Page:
COVID-19 and the Health Workforce 8/24-09/07
Vaccine mandates are being used competitively to recruit staff in urban areas, while a lack of mandates is being used as a strategy to retain health workers in rural and regional areas.
As vaccine mandates become increasingly commonplace, staffing shortages are being exacerbated in certain health professions with lower vaccination uptake.
New research looks at the initial distribution of COVID-19 vaccines among health care workers and common symptoms reported by workers following vaccination.
(08/31/21) Lack of a Vaccine Mandate Becomes Competitive Advantage in Hospital Staffing Wars
This article explains that mandating COVID-19 vaccines has become a serious challenge for small, rural hospitals. As workforce shortage has continued since the COVID-19 pandemic, hospitals have oscillated between the risk of COVID-19 and losing their workers due to a vaccine mandate. While urban, bigger hospitals have implemented vaccine mandates and used them as a selling point to recruit staff and patients, this has become a hard choice for other rural, regional hospitals as cases surge again.
(08/31/21) Vaccine Mandate Complicates California’s Nursing Shortage
The COVID-19 pandemic is causing staffing shortages in several California hospitals. The state’s new COVID-19 vaccination requirement for healthcare workers complicates matters. Some visiting nurses refuse to work in California because they fear being vaccinated.
(08/29/21) About 1 in 8 Nurses Hasn’t Gotten a COVID-19 Vaccine or Doesn’t Plan to Get One, a New Survey Finds, Setting Up the Potential for More Staffing Shortages at Hospitals
According to a survey, one out of every eight nurses has not had or plans to get the COVID-19 vaccination. Nearly 5,000 nurses from throughout the United States were polled by the American Nurses Association. Hospitals are debating whether or not to mandate coronavirus vaccination for its employees. In December, healthcare professionals in the United States were eligible for the COVID-19 vaccination, months before the rest of the country. According to the CDC, 52.3 percent of Americans were completely vaccinated at the time of reporting, while 61.6 percent had gotten at least one dose.
(08/27/21) Initial Distribution of COVID-19 Vaccines to Front-line Hospital Workers and Community First Responders—A Prospective Descriptive Study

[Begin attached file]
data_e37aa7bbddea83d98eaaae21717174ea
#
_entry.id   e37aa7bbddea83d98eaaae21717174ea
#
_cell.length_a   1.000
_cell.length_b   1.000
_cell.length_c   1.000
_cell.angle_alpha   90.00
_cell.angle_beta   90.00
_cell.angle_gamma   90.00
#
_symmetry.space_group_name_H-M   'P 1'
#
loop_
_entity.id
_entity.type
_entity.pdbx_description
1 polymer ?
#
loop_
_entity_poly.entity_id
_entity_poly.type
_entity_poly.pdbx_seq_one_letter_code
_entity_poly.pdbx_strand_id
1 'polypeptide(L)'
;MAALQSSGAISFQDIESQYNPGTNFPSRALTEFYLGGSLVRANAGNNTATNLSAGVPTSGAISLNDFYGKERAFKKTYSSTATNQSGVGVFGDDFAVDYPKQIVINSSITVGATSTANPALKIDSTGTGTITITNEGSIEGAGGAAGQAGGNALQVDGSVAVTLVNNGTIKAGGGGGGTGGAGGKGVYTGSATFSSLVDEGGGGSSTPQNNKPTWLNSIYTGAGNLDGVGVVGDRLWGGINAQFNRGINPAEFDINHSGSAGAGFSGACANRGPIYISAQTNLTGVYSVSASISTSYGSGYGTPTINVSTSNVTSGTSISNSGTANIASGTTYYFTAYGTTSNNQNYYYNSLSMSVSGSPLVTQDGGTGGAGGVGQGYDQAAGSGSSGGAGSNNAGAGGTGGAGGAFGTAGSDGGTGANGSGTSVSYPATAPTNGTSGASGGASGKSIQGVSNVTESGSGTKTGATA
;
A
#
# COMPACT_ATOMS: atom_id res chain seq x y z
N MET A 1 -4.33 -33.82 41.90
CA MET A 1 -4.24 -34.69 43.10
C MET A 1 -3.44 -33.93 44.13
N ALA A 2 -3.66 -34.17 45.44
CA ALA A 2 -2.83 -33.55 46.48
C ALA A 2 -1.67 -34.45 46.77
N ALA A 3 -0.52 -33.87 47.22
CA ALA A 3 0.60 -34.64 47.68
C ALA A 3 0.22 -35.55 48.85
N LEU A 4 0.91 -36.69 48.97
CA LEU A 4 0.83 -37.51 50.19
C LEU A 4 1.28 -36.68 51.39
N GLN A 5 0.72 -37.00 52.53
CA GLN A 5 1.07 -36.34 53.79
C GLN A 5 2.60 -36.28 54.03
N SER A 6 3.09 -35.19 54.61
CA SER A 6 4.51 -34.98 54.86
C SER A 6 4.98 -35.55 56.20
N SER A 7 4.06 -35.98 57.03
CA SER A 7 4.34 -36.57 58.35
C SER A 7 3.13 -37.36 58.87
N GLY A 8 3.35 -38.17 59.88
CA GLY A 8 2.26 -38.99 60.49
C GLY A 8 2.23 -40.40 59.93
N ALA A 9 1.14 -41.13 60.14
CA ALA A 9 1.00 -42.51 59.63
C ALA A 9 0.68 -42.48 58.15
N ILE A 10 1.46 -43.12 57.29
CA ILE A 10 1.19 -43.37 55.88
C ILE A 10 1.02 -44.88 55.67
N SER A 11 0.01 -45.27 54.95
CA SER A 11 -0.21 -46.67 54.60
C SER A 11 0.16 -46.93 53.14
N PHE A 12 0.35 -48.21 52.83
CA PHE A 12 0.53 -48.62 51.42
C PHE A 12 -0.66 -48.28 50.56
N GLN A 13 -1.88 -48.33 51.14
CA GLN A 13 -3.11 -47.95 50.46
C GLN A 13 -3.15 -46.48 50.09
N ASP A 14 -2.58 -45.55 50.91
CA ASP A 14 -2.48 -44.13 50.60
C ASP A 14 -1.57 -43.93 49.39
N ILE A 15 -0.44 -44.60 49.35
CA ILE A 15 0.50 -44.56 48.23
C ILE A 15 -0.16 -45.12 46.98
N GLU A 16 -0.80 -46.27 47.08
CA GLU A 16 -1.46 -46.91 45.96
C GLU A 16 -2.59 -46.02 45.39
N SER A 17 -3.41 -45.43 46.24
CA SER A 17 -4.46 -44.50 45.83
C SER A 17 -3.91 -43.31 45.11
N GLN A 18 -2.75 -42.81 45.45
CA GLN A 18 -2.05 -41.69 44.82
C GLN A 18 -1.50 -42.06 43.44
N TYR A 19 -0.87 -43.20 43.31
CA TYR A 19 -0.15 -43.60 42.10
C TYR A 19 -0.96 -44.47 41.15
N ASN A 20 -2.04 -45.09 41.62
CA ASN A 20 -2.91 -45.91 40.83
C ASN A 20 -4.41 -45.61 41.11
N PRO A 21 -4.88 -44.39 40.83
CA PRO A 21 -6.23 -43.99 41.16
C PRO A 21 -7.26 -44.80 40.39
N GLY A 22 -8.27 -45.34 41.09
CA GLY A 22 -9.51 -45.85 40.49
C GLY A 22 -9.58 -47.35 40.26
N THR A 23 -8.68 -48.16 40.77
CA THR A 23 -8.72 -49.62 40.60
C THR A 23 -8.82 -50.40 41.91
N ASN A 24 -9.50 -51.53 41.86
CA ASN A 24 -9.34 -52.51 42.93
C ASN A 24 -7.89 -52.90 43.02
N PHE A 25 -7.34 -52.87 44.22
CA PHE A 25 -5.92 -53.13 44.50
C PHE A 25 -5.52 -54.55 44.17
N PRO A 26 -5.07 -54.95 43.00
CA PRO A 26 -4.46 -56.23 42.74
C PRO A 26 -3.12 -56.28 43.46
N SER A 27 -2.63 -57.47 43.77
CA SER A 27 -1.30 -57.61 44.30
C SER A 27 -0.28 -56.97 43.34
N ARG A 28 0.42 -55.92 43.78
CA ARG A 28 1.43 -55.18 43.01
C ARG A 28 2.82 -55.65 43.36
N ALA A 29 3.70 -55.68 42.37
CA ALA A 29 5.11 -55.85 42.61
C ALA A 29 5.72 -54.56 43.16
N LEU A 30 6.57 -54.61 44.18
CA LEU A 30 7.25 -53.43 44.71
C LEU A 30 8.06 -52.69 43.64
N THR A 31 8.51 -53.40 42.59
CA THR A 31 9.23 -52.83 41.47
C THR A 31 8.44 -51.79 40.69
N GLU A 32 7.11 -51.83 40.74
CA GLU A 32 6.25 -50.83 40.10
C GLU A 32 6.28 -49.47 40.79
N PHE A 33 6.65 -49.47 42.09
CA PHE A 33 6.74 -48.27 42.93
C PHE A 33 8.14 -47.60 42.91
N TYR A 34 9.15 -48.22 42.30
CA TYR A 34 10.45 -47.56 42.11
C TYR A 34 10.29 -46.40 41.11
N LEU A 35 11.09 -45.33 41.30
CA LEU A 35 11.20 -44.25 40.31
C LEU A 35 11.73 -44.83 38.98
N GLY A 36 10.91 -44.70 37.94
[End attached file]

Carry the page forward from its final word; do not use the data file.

This article published in Journal of Healthcare Risk Management presents the demographic and side-effects of COVID-19 vaccines among front-line healthcare workers. The results suggest that pains and fatigues are the most common types of side effects resulting in missed time from work among front-line healthcare workers.
(08/24/21) 11 States Banning COVID-19 Vaccine Mandates & How They Affect Healthcare Workers
This article from Becker’s Hospital Review highlights the eleven states that have signed bills in efforts to restrict COVID-19 vaccine mandates. While some states have prohibited COVID-19 vaccination mandates altogether, most states have only restricted employers from mandating vaccination as a condition of employment.
Access to Care
Surge capacity in hospitals continues with COVID-19 hospitalizations reaching record levels in some parts of the United States.
A hospital describes efforts to reach those who traditionally struggle to access care in a digital environment: the elderly and individuals in poverty.
Access to Care
(08/31/21) Delta Cutting ‘Like a Buzzsaw’ Through Oregon-California Border Counties
Kaiser Health News details the issues with surge capacity occurring among the nine counties on the Oregon-California border, with the major hospitals in the area requesting field hospitals to be established in an effort to stem the tide of COVID-19 patients in the intensive care unit beds.
(08/24/21) Oregon, Once a Virus Success Story, Struggles with Surge
This article from the Associated Press covers the ways in which new surges of transmission of the coronavirus delta variant has turned what was seen as an initially successful curbing of the pandemic into a difficult time for the state. Low COVID-19 vaccination uptake in some counties and low supply of hospital beds even pre-pandemic are fueling the struggles.